MUSCAT: An interim board constituted by the Capital Market Authority (CMA) to stabilise the functioning of Raysut Cement, amid the discovery of financial anomalies in its accounts, has begun its deep dive into the factors that triggered last month’s financial crisis at the publicly traded Omani company – the nation’s largest cement producer.
In a filing on Thursday – its first since it was set up by the regulator last month, the interim board outlined actions it has since taken to get a better understanding of the company’s inner workings and the contributory factors behind its recent troubles.
Over the month or so since it has taken temporary charge, the Board and its subcommittees held multiple sessions primarily to ascertain the current operational status of Raysut Cement and its challenges. It also held meetings with senior management executives, and undertook an initial visit to the Salalah site of Raysut Cement’s flagship cement complex, it said.
“The main focus of the Board is to ensure that the operations of the company and its subsidiaries are uninterrupted, and Governance and Control measures are in place to ensure the sustainability of the company going forward,” the interim board noted in its filing.
Just earlier, Raysut Cement had revealed that it had racked up a post-tax loss of RO 93.686 million in initial, unaudited results for the financial year ended December 31, 2022. This compares with a loss of RO 12.924 million incurred by the parent company in 2021.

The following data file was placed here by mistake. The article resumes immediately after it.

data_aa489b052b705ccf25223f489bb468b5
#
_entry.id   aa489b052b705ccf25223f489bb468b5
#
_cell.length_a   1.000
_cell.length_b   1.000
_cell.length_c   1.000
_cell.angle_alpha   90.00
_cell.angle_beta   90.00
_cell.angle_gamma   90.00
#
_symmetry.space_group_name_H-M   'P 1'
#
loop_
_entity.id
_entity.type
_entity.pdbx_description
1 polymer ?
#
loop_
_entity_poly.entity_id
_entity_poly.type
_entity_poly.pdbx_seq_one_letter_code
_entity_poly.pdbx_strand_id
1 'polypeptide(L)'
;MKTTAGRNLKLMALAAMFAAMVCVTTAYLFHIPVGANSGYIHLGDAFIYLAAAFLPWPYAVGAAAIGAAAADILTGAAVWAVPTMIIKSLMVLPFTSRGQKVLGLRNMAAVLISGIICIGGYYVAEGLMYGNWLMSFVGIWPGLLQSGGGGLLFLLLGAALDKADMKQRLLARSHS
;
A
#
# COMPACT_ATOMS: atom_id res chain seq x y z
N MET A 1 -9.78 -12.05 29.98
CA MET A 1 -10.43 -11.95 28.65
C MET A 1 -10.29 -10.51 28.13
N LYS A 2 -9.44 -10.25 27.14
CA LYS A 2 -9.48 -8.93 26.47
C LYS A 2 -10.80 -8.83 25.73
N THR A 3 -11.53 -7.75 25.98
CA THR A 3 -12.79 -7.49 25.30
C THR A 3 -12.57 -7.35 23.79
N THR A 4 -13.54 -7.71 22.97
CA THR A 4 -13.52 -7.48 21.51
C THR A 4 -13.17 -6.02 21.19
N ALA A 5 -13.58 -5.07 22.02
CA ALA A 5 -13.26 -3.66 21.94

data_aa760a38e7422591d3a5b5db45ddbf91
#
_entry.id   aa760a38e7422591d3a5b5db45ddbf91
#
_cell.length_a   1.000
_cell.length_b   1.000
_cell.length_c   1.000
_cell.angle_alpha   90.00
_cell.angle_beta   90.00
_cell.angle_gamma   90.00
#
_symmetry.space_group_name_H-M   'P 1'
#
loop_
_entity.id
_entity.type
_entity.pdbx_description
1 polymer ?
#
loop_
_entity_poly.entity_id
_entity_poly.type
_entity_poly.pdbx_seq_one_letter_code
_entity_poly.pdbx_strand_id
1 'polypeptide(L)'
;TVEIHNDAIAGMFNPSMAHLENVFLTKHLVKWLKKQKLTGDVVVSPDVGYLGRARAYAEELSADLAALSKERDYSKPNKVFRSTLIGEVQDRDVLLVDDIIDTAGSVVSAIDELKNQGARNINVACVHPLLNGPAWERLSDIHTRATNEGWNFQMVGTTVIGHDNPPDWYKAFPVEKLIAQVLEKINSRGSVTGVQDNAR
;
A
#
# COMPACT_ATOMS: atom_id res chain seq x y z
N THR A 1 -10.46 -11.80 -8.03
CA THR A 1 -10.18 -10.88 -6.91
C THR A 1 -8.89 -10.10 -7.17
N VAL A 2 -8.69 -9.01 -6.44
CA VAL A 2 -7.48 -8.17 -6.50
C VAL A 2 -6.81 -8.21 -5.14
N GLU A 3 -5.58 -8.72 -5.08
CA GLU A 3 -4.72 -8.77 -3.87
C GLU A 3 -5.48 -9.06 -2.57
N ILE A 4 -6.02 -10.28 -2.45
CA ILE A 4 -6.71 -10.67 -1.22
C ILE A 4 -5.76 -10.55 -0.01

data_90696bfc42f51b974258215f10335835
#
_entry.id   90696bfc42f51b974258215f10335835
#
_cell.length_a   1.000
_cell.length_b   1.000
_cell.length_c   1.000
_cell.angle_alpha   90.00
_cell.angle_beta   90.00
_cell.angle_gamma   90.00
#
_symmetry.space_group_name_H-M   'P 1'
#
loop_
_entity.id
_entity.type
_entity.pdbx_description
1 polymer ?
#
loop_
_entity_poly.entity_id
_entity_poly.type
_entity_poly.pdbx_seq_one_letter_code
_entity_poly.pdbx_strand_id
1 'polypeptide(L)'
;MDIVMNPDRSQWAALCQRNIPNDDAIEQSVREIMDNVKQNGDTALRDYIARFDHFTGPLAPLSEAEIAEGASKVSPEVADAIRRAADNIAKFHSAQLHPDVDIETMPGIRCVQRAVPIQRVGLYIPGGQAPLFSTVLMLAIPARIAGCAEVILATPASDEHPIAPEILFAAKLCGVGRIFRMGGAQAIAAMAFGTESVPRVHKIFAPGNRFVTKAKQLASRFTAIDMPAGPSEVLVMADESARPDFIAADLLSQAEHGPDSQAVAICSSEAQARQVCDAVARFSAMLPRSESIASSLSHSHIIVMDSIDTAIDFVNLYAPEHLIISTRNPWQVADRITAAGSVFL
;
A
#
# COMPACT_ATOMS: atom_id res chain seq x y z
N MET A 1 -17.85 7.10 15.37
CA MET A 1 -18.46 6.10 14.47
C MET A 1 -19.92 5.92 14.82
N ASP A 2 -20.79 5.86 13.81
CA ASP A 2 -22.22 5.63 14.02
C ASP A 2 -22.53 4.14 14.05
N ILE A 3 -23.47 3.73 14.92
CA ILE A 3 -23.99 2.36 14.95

Invoking its powers under Commercial Companies Law and the Securities Law, the market regulator stepped in last month when the company failed to suitably address concerns over “material misrepresentations” uncovered by the Authority in Raysut Cement’s financial reporting for Q2 2022. The Authority intervened to dissolve the existing Board of Directors – powers it has exercised only for the second time in its history – and instituted a new ‘temporary board’ with a mandate to restore the company’s organizational and operational stability and thereafter to also address all of the shortcomings that led to its recent upheaval.
A key part of the interim board’s remit is to strengthen corporate governance, evaluate internal controls and enhance measures to safeguard the company’s value. At the same time, it has to ensure that Raysut Cement’s key assets in Salalah, Suhar and Ras Al Khaimah (UAE) are operating normally to ensure a steady inflow of revenue for the organization.
According to market experts, shares of Raysut Cement have significantly improved from 106 bz per share at the outset of the crisis, to 150 bz presently – a reflection of the sense of investor confidence returning to the company following the appointment of the temporary board to govern its affairs.
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